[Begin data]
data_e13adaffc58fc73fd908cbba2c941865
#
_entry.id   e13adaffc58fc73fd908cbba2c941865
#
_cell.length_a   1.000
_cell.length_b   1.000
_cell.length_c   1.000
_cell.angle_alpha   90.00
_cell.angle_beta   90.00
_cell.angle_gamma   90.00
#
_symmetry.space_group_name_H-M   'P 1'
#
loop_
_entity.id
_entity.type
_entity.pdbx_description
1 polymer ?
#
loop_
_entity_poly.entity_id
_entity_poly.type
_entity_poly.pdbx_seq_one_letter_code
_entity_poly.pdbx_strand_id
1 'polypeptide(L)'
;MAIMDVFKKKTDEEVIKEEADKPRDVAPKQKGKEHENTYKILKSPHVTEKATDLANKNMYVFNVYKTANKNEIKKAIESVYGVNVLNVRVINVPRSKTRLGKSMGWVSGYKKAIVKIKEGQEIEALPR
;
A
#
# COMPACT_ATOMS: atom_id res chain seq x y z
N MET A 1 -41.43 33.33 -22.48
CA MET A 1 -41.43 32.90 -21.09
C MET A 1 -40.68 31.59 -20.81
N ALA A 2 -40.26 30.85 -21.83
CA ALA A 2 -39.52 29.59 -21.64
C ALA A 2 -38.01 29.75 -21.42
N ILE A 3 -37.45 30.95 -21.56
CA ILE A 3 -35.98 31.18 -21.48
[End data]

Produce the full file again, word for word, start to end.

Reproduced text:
data_e13adaffc58fc73fd908cbba2c941865
#
_entry.id   e13adaffc58fc73fd908cbba2c941865
#
_cell.length_a   1.000
_cell.length_b   1.000
_cell.length_c   1.000
_cell.angle_alpha   90.00
_cell.angle_beta   90.00
_cell.angle_gamma   90.00
#
_symmetry.space_group_name_H-M   'P 1'
#
loop_
_entity.id
_entity.type
_entity.pdbx_description
1 polymer ?
#
loop_
_entity_poly.entity_id
_entity_poly.type
_entity_poly.pdbx_seq_one_letter_code
_entity_poly.pdbx_strand_id
1 'polypeptide(L)'
;MAIMDVFKKKTDEEVIKEEADKPRDVAPKQKGKEHENTYKILKSPHVTEKATDLANKNMYVFNVYKTANKNEIKKAIESVYGVNVLNVRVINVPRSKTRLGKSMGWVSGYKKAIVKIKEGQEIEALPR
;
A
#
# COMPACT_ATOMS: atom_id res chain seq x y z
N MET A 1 -41.43 33.33 -22.48
CA MET A 1 -41.43 32.90 -21.09
C MET A 1 -40.68 31.59 -20.81
N ALA A 2 -40.26 30.85 -21.83
CA ALA A 2 -39.52 29.59 -21.64
C ALA A 2 -38.01 29.75 -21.42
N ILE A 3 -37.45 30.95 -21.56
CA ILE A 3 -35.98 31.18 -21.48